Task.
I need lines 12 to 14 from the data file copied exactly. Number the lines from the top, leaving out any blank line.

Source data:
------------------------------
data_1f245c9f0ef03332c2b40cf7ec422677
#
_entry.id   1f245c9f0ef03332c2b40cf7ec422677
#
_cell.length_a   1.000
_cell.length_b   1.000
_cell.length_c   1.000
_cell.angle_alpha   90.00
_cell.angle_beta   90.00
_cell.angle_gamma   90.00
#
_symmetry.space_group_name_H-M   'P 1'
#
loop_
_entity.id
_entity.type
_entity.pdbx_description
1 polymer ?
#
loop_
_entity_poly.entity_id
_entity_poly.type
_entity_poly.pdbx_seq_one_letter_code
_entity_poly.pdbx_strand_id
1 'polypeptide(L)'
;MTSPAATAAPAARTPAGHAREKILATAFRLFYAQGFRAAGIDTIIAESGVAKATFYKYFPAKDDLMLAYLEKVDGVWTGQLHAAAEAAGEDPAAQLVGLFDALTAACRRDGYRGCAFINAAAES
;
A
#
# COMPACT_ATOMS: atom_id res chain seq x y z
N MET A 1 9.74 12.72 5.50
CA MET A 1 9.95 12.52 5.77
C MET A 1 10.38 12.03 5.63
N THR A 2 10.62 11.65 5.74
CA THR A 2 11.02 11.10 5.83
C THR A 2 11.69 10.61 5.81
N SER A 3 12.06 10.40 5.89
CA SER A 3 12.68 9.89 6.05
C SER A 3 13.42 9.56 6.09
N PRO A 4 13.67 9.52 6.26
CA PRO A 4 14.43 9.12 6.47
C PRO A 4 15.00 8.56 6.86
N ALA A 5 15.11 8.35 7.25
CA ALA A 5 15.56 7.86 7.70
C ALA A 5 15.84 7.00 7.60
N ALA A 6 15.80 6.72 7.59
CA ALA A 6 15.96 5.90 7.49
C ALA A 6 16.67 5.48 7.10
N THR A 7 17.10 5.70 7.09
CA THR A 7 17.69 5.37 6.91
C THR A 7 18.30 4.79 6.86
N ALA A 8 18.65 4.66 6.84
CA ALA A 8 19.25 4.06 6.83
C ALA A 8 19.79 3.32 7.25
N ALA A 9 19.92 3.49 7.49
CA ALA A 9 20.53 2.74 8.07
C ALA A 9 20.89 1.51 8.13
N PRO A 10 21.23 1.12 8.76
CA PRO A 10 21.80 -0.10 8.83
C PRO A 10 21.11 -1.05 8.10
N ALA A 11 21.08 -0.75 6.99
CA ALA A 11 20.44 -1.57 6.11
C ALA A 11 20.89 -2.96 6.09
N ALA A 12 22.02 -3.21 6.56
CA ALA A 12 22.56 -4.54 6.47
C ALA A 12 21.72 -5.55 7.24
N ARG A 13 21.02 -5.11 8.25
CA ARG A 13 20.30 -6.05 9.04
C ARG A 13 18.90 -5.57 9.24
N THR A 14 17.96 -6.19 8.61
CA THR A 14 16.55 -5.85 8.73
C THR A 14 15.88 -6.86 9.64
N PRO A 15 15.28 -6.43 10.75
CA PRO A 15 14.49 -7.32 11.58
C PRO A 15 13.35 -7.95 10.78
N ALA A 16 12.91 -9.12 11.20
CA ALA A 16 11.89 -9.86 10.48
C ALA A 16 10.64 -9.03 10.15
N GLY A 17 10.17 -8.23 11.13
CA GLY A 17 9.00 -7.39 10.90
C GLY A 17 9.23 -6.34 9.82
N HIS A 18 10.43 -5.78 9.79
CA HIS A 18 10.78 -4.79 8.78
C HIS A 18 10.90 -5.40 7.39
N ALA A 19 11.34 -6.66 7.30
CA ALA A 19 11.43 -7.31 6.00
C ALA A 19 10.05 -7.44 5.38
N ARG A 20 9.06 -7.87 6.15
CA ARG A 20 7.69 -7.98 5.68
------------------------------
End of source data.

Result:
_symmetry.space_group_name_H-M   'P 1'
#
loop_